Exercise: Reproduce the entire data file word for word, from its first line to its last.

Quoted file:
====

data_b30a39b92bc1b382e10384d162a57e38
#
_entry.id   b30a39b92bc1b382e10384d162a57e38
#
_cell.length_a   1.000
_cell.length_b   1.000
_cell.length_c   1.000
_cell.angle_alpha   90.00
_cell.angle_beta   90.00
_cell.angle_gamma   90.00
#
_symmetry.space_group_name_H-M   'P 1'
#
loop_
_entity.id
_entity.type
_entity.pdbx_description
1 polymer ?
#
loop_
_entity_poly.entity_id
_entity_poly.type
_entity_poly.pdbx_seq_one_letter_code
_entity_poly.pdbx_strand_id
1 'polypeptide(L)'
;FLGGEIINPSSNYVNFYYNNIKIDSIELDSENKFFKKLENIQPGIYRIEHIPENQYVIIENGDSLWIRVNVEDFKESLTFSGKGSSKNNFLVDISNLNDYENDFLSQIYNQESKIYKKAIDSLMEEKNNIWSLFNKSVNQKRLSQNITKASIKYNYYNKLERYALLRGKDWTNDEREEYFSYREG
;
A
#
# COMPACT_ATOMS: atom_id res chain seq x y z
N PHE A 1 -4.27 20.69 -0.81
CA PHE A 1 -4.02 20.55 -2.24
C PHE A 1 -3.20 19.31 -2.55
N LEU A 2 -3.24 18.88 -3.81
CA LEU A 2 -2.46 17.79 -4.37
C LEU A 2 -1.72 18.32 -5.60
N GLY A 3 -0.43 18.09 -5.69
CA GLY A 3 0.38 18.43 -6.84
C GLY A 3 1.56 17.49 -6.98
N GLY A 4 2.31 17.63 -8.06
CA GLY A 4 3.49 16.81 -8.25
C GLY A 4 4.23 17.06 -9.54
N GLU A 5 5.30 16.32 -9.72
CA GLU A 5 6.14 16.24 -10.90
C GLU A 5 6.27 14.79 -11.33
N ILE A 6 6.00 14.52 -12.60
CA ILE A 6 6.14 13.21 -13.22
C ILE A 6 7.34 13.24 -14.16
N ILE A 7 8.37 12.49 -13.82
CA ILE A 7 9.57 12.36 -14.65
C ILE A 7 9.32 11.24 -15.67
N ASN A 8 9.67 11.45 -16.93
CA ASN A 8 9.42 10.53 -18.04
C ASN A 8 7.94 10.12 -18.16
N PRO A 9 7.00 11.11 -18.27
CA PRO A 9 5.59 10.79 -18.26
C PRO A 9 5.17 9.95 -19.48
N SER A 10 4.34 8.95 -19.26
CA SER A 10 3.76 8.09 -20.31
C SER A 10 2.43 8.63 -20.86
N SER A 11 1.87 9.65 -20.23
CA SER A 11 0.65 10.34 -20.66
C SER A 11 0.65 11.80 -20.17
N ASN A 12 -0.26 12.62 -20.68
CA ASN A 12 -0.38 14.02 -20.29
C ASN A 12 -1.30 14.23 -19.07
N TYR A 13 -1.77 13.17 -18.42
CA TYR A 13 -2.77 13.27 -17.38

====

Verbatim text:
data_b30a39b92bc1b382e10384d162a57e38
#
_entry.id   b30a39b92bc1b382e10384d162a57e38
#
_cell.length_a   1.000
_cell.length_b   1.000
_cell.length_c   1.000
_cell.angle_alpha   90.00
_cell.angle_beta   90.00
_cell.angle_gamma   90.00
#
_symmetry.space_group_name_H-M   'P 1'
#
loop_
_entity.id
_entity.type
_entity.pdbx_description
1 polymer ?
#
loop_
_entity_poly.entity_id
_entity_poly.type
_entity_poly.pdbx_seq_one_letter_code
_entity_poly.pdbx_strand_id
1 'polypeptide(L)'
;FLGGEIINPSSNYVNFYYNNIKIDSIELDSENKFFKKLENIQPGIYRIEHIPENQYVIIENGDSLWIRVNVEDFKESLTFSGKGSSKNNFLVDISNLNDYENDFLSQIYNQESKIYKKAIDSLMEEKNNIWSLFNKSVNQKRLSQNITKASIKYNYYNKLERYALLRGKDWTNDEREEYFSYREG
;
A
#
# COMPACT_ATOMS: atom_id res chain seq x y z
N PHE A 1 -4.27 20.69 -0.81
CA PHE A 1 -4.02 20.55 -2.24
C PHE A 1 -3.20 19.31 -2.55
N LEU A 2 -3.24 18.88 -3.81
CA LEU A 2 -2.46 17.79 -4.37
C LEU A 2 -1.72 18.32 -5.60
N GLY A 3 -0.43 18.09 -5.69
CA GLY A 3 0.38 18.43 -6.84
C GLY A 3 1.56 17.49 -6.98
N GLY A 4 2.31 17.63 -8.06
CA GLY A 4 3.49 16.81 -8.25
C GLY A 4 4.23 17.06 -9.54
N GLU A 5 5.30 16.32 -9.72
CA GLU A 5 6.14 16.24 -10.90
C GLU A 5 6.27 14.79 -11.33
N ILE A 6 6.00 14.52 -12.60
CA ILE A 6 6.14 13.21 -13.22
C ILE A 6 7.34 13.24 -14.16
N ILE A 7 8.37 12.49 -13.82
CA ILE A 7 9.57 12.36 -14.65
C ILE A 7 9.32 11.24 -15.67
N ASN A 8 9.67 11.45 -16.93
CA ASN A 8 9.42 10.53 -18.04
C ASN A 8 7.94 10.12 -18.16
N PRO A 9 7.00 11.11 -18.27
CA PRO A 9 5.59 10.79 -18.26
C PRO A 9 5.17 9.95 -19.48
N SER A 10 4.34 8.95 -19.26
CA SER A 10 3.76 8.09 -20.31
C SER A 10 2.43 8.63 -20.86
N SER A 11 1.87 9.65 -20.23
CA SER A 11 0.65 10.34 -20.66
C SER A 11 0.65 11.80 -20.17
N ASN A 12 -0.26 12.62 -20.68
CA ASN A 12 -0.38 14.02 -20.29
C ASN A 12 -1.30 14.23 -19.07
N TYR A 13 -1.77 13.17 -18.42
CA TYR A 13 -2.77 13.27 -17.38